[nabs-l] update on dog training career. need help!
valandkayla at gmail.com
Sun Aug 15 18:02:01 UTC 2010
Well, just to be clear, this school does not train guide dogs. ittrains trainers to train your everyday house dog pet.
Because graduation doesn't qualify you as a professional dog trainer in some dog trainer organizations, i plan to take a 250 question test that will qualify me as a professional dog trainer. After that, I do plan on training various service dogs.
You are right in that, even though it's not a guide dog training school, the school shoudl consider: what if a blind person gets a confrontational pet dog. Because it's not a guide dog, this is more likely to happen since around 2 million people rescue dogs a year in ameria.
I love reading what you all have to say, and tomorrow i plan to contact the national headquarters. I will keep you all posted.
Thank you all so much for your support in this. Right now, my own family is hesitant to support me, which shouldn't be suprising but is nevertheless. It helps to have the support from the NFB.
Keep the comments coming, if you have any, and inthe mean time i'll kep you guys posted. Who knows, there may be someone who's thought about becoming a dog trainer out there but hasn't due to their blindness.On Aug 15, 2010, at 11:33 AM, Arielle Silverman wrote:
> Hi Val and all,
> I think it's pretty crazy that some of the worst discrimination we
> face is from fields dedicated to improving the lives of blind people,
> such as O&M teaching and guide dog training. The underlying attitude
> is that blind people should be recipients of specialized services, but
> cannot be the service providers. I think this battle is even more
> important to fight because it is unacceptable in my mind that people
> who train guide dogs for the blind feel the need to discriminate
> against blind trainers. For that matter, how does this school expect
> its blind students to defend themselves in situations where their dog
> may be attacked by another animal that is "aggressive and
> On 8/14/10, Beth <thebluesisloose at gmail.com> wrote:
>> I really love your attitude. I'm not going to make people like me for
>> what I want to do for women, so I'm just going to go to school and
>> becomea social worker for women in battered women's shelters. So what
>> if people say I can't stqand a cowering woman and a big violent guy?
>> I'm tiny, really tiny, and I think short people have pretty big
>> brains, mind you. This goes to show that it's all about one's
>> On 8/14/10, Valerie Gibson <valandkayla at gmail.com> wrote:
>>> I also do not agree with cuting my losses to this school, simply bcause of
>>> the aftermath, for a couple of reasons.
>>> 1. I've looked into other dog training schools, and this one seems to be
>>> the best. it offers hands-on training over a lot of subjects related to
>>> training as well as dog care such as neutrition, health problems in
>>> 2. If i asked a sighted person to find a carreer that they liked, then
>>> a school that would help them achieve that job, then told them, "now take
>>> that school, and forget about it. find the second best.", they would most
>>> likely tell me to take a long walk off of a short peer.
>>> Sighted people have professors that may not like them in universities, and
>>> that does not mean that they should switch classes.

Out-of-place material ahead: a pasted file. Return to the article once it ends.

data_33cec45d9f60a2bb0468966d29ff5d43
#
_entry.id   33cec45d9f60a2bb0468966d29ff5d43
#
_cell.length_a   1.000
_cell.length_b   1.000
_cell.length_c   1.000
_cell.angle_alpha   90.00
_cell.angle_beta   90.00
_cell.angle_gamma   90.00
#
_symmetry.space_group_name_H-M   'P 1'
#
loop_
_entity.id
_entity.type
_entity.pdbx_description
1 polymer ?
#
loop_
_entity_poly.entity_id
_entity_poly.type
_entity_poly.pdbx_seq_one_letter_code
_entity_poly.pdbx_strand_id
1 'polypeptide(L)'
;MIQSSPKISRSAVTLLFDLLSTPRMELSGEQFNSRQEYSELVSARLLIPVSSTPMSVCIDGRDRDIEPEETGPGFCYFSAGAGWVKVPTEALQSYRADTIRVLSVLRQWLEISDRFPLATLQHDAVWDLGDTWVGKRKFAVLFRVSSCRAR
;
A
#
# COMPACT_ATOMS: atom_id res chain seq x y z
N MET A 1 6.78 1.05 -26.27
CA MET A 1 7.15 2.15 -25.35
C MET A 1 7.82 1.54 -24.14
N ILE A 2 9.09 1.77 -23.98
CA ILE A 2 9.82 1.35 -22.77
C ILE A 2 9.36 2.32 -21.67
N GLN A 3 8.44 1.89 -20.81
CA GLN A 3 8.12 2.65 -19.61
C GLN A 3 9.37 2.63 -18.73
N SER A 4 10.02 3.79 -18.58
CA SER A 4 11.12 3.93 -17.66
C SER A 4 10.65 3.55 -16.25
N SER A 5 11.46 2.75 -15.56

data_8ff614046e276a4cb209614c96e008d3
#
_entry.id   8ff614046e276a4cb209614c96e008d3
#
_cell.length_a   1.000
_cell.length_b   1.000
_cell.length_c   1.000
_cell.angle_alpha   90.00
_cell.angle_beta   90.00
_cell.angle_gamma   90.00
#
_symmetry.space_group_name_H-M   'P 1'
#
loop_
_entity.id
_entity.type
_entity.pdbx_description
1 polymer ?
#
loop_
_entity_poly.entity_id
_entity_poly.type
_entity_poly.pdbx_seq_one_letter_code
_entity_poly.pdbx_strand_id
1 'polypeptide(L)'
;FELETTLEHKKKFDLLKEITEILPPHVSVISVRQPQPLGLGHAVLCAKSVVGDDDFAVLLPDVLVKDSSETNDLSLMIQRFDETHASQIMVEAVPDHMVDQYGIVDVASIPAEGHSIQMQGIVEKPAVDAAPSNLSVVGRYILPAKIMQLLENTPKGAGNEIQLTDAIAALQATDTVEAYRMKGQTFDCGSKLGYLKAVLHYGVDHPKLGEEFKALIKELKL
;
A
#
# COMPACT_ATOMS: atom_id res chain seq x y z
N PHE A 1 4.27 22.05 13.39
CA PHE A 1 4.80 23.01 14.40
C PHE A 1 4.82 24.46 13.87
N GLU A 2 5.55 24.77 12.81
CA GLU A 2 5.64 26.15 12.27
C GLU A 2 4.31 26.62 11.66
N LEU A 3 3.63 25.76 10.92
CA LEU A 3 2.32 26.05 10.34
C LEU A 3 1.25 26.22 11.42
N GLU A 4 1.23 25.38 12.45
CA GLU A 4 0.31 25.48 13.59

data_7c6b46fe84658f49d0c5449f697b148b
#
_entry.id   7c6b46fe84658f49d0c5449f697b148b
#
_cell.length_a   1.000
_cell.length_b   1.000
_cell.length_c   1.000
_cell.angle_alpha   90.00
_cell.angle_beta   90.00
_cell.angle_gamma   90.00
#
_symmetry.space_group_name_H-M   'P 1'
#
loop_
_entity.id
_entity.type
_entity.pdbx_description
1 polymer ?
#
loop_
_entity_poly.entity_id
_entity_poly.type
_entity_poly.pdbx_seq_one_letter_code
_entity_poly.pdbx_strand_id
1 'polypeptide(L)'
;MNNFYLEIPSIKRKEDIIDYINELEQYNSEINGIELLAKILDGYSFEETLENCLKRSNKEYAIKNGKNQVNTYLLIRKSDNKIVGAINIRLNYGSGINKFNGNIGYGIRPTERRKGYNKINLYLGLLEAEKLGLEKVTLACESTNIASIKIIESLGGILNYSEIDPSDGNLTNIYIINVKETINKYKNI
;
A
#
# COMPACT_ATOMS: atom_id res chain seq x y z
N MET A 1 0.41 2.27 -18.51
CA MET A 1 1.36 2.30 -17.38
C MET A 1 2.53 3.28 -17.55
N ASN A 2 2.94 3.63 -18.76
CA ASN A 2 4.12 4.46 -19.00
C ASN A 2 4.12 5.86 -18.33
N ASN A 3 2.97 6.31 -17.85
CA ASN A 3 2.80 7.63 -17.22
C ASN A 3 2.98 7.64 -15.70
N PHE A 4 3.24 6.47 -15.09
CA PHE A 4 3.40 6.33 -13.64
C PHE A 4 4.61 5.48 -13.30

>>> Even after my schooling, i'm going to be faced with people who do not
>>> approve of my job vhoice, and even more who will not allow me to train
>>> dogs due to blindness. I might as well get used to it.
>>> I am going into the school to gain the knowledge and foundation that i
>>> to become a successful dog trainer, and i'm not asking anyone to like me
>>> On Aug 14, 2010, at 8:49 PM, Joe Orozco wrote:
>>>> I don't know that I completely agree with finding another school that
>>>> be more welcoming and allowing actions to speak for themselves. It's a
>>>> thought if only because it will move along Valerie's career, but not
>>>> fighting it simply because a victory might expose her to an awkward
>>>> environment afterward is not good enough to let it go. A few years ago I
>>>> sued a Chinese bus carrier after they gave me a hard time about my guide
>>>> on what became three consecutive occasions. On the first two occasions
>>>> situation became a nuisance involving the police. I fought it and
>>>> successfully took my trips to and from New York from DC, but the
>>>> consisted of a lot of dirty looks and hateful muttering. On the third
>>>> attempt I was not even allowed to board the bus, but by then the case was
>>>> already well on its way to federal court. My point is that the current
>>>> school will not learn from Valerie going away. Finding another school
>>>> still pursuing action with the current campus is one option, but I hope
>>>> something will become of this situation. I do not know Valerie
>>>> I assume she meets all the other qualifications associated with
>>>> and that the only reason enrollment is being denied is that she cannot
>>>> If so, it's an issue that needs to be rectified if for no other reason
>>>> that the opportunity needs to exist for future blind applicants. I don't
>>>> know if my friendly little bus people would allow people to board their
>>>> buses with service animals these days, but I know they'll at least think
>>>> twice before saying "no."
>>>> "Hard work spotlights the character of people: some turn up their
>>>> some turn up their noses, and some don't turn up at all."--Sam Ewing
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> Arielle Silverman
> President, National Association of Blind Students
> Phone: 602-502-2255
> nabs.president at gmail.com
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